Organizational Committee:

Dr. Arturo Ayon
Dept. of Physics and Astronomy at UTSA
 

Dr. Madhavrao (Rao) Govindaraju
SAI Global Technologies, Inc
 

Dr. Randolph D. Glickman
University of Texas Health Science Center San Antonio
 

Dr. John Grillo
Academic Workforce Programs at NVC
 

Dr. Kelly Nash
Dept. of Physics and Astronomy at UTSA
 

Dr. Vasiliki (Vicky) Zorbas Poenitzsch
Southwest Research Institute
 

Dr. Arturo Ponce
Depart. of Physics and Astronomy at UTSA

Dr. Bharathi Subramaniasiva
Texas Sustainable Energy Research Institute, UTSA
 

Dr. Wilson Terrell
Dept. of Engineering Sciences at Trinity University
 

Dr. Walt Trybula
Texas State University, San Marcos & Trybula Foundation, Inc., Austin
 

Dr. Stephen Wellinghoff
Southwest Research Institute
 

Dr. Miguel Yacaman
Dept. of Physics and Astronomy at UTSA
 

Dr. Qiaoying Joy Zhou
Academic Workforce Programs at Northwest Vista College
 

 

San Antonio Nano-Technology Forum (SANTF)

SANTF Networking Lunch Series

Dr. David Zamora

"Magnetic Nanoparticle Based Approach for Externally Controlled Corneal Endothelial Repair"

Wednesday, October 22, 2014

 6.30 – 7.00 PM – Social Hours (Cash bar)
7.00 PM Dinner
         7.30 Technical Presentation

Venue: Mamacitas, IH-10 and Callaghan

Registration:      $20 registration (cash or check at door) includes dinner

Speaker: Dr. David Zamora
Ocular Trauma and Vision Restoration, U.S. Army Institute of Surgical Research, Ft. Sam Houston Texas TX

ABSTRACT:
During operations in Iraq and Afghanistan, 16% of battlefield evacuations were from eye trauma.  If the corneal endothelium is damaged, regenerative potential is limited.  A corneal graft may not be suitable for soldiers with inflamed graft beds, thus an alternative form of therapeutic recovery is needed.  A nanotechnology based approachor guiding cells to the injured area using super paramagnetic iron oxide nanoparticles (SPIONPs) and an external magnetic force was identified.  This work examines the health effects of SPIONPs on bovine corneal endothelial cells (CEC), in the presence and absence of magnetic force, to determine if high SPIONP loading is feasible.  Commercially available CECs were seeded at 21,000 cells per well.  The CECs were exposed to SPIONP concentrations from 0 to 108 nanoparticles per cell.  The viability and structure of CECs was assessed over 3 days.  A two tailed t test showed significant differences (p < .01) between highly SPIONP loaded cells exposed to magnetic force as compared to those not exposed.  The cytoskeleton structure was unaltered and viability was minimally affected.  These results demonstrated cell health was maintained with high SPIONP loading and thus, there is potential for developing an ocular therapeutic platform for externally controlled CEC guidance.

Refer to Flyer for addtional details and direction. Link to Flyer is in upper right column.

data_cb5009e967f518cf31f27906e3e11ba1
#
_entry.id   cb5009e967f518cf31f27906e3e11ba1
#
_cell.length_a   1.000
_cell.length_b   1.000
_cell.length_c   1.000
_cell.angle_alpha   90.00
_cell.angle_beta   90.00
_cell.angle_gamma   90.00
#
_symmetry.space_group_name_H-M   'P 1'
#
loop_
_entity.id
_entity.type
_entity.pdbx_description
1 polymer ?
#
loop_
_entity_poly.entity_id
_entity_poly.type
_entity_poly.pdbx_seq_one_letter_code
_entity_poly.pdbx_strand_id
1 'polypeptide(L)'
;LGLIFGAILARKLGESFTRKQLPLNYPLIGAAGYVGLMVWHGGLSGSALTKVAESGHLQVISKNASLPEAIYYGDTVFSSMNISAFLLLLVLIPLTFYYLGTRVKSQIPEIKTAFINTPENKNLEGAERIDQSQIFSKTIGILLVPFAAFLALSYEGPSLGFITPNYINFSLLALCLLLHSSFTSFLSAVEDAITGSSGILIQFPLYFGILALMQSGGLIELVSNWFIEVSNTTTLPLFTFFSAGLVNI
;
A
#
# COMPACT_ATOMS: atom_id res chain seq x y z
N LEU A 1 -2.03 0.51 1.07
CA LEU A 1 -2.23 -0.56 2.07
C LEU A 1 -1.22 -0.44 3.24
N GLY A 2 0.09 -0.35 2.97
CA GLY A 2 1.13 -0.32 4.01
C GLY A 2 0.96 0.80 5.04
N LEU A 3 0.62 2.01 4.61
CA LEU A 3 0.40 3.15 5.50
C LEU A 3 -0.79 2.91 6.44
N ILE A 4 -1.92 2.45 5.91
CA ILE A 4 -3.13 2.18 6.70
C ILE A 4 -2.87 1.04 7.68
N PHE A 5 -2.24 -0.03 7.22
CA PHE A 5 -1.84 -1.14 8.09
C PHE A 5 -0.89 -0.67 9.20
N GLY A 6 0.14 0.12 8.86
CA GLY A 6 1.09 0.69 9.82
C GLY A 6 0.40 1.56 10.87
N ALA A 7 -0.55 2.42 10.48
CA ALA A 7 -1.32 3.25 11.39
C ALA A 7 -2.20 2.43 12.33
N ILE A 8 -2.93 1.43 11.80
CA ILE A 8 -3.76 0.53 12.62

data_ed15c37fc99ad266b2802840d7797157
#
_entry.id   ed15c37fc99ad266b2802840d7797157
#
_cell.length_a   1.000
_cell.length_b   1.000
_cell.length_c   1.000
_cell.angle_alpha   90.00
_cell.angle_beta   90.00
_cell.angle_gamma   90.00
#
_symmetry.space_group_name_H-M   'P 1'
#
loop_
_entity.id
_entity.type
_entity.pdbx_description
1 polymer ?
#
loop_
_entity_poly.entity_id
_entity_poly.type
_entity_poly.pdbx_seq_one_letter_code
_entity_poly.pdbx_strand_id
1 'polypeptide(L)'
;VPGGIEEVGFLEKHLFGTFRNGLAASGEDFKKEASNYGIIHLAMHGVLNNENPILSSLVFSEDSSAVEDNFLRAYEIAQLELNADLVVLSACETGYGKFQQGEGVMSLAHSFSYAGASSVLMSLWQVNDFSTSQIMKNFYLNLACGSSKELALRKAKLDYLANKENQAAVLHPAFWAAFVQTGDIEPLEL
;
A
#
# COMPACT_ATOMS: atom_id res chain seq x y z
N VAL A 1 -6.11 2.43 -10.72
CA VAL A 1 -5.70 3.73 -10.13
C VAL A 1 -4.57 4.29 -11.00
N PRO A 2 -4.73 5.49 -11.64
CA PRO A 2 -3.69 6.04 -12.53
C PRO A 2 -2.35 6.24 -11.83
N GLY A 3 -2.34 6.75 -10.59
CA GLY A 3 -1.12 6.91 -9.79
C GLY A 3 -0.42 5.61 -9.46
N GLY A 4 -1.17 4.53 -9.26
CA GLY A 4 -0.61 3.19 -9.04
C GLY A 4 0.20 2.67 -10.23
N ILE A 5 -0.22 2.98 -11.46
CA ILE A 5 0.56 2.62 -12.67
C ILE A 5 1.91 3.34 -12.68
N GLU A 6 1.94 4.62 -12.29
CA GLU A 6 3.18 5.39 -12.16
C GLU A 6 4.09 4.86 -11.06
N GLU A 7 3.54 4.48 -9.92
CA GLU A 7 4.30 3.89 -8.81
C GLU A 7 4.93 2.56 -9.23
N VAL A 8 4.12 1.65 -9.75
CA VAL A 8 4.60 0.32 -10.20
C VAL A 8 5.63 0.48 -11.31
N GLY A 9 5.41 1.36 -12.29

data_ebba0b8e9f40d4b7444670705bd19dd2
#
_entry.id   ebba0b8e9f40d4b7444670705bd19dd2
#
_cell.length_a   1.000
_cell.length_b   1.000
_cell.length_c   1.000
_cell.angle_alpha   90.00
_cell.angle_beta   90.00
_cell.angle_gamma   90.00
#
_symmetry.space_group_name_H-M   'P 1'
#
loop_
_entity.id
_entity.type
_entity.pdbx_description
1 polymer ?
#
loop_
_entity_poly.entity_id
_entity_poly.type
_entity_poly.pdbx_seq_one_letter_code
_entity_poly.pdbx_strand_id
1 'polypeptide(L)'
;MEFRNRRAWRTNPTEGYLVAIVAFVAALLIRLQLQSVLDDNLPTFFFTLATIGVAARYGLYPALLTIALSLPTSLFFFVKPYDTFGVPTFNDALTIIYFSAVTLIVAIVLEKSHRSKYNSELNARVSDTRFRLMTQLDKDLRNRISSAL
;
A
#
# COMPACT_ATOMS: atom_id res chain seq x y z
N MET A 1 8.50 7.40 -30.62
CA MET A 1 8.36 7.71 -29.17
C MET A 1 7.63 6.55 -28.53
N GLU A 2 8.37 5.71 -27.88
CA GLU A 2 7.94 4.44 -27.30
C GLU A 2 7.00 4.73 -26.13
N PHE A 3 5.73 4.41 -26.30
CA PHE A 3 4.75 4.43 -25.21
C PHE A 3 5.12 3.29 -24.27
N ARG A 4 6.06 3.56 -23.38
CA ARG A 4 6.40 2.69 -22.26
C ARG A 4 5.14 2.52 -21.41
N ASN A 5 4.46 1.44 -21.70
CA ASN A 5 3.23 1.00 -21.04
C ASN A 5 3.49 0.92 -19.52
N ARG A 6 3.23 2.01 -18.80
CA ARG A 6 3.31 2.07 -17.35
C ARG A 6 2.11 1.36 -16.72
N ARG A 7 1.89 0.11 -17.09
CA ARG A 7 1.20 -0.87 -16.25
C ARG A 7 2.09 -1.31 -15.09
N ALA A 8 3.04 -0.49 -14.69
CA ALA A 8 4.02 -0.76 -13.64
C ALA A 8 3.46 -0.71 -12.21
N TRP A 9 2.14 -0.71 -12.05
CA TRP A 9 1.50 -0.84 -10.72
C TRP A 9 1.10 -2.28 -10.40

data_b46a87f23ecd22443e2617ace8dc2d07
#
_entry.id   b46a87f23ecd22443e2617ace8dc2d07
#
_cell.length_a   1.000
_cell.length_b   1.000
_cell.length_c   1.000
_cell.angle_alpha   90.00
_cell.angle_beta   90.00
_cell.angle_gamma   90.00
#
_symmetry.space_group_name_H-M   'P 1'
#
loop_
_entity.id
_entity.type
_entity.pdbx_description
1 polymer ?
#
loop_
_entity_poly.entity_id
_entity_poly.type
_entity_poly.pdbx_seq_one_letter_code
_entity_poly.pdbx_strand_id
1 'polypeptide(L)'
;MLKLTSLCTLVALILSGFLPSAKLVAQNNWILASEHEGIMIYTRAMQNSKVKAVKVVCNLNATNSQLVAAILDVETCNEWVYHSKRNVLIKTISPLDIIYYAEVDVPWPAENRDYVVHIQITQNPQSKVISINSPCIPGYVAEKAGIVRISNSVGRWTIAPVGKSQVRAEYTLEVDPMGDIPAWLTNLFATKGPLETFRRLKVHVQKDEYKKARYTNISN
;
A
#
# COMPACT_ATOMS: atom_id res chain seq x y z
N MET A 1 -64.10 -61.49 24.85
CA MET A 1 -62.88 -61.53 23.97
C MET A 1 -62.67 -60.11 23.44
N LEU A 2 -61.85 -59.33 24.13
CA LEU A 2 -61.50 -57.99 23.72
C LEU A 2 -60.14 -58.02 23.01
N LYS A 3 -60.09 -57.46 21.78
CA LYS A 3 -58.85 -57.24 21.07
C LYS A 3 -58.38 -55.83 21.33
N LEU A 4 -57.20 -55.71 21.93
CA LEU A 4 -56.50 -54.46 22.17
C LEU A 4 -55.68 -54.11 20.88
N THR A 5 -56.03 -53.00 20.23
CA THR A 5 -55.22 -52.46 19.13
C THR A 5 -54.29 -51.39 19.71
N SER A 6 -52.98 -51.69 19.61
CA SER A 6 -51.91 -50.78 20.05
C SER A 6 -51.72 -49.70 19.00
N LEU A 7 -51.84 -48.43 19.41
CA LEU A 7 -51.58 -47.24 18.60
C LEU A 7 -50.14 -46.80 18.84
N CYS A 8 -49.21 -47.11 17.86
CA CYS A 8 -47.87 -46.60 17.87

Upcoming Meetings:

SANTF Purpose:

SANTF aims to provide participants with information on the state of nanotechnology research in Greater San Antonio institutions, presents trends in industry and research universities, informs innovative applications of nanotechnology, information related to current work in progress towards establishing national skills standards, details the involvement and support of national professional societies, and the current technician education programs supported by the National Science Foundation (NSF). The newly formed SANTF strives to build stronger communication and networking opportunities between educational and private businesses, both regionally and nationally; to solidify pipelines in education and stimulate job creation in the Greater San Antonio area in the field of nanotechnology and STEM related fields.    

Mission:

SANTF brings together researchers, innovators, entrepreneurs, and companies in the Greater San Antonio area working in the areas of nanomaterials and nanotechnology to showcase innovations related to the development and application of nanotechnology and nanomaterials. 

Goal:

Establish a venue for local researchers, early-stage investors, venture capitalists, and industry leaders to gather and discuss developments in nanotechnology and its applications in the areas of Biomaterials, Energy, Clean Technology, and Sustainability.  

 SANTF brings together major technology players in the area to form strong alliances among the researchers at the University of Texas at San Antonio (UTSA), University of Texas Health Science Center at San Antonio (UTHSCSA), Southwest Research Institute (SwRI), Texas Biomedical Research Institute, Alamo Community Colleges, Trinity University, Texas State University in San Marcos, and other educational institutions. SANTF promotes intellectual creativity in the area of nanotechnology that will create a strong nanotechnology base in San Antonio.    

 The forum is expected to spur productive collaborations among the researchers in Greater San Antonio area and promote innovations leading to scientific discoveries and engineering innovations.  SANTF is committed to enhancing San Antonio’s nanotechnology future and establishing the Alamo City as a global leader in nanotechnology.  

Flyers for Past Luncheons: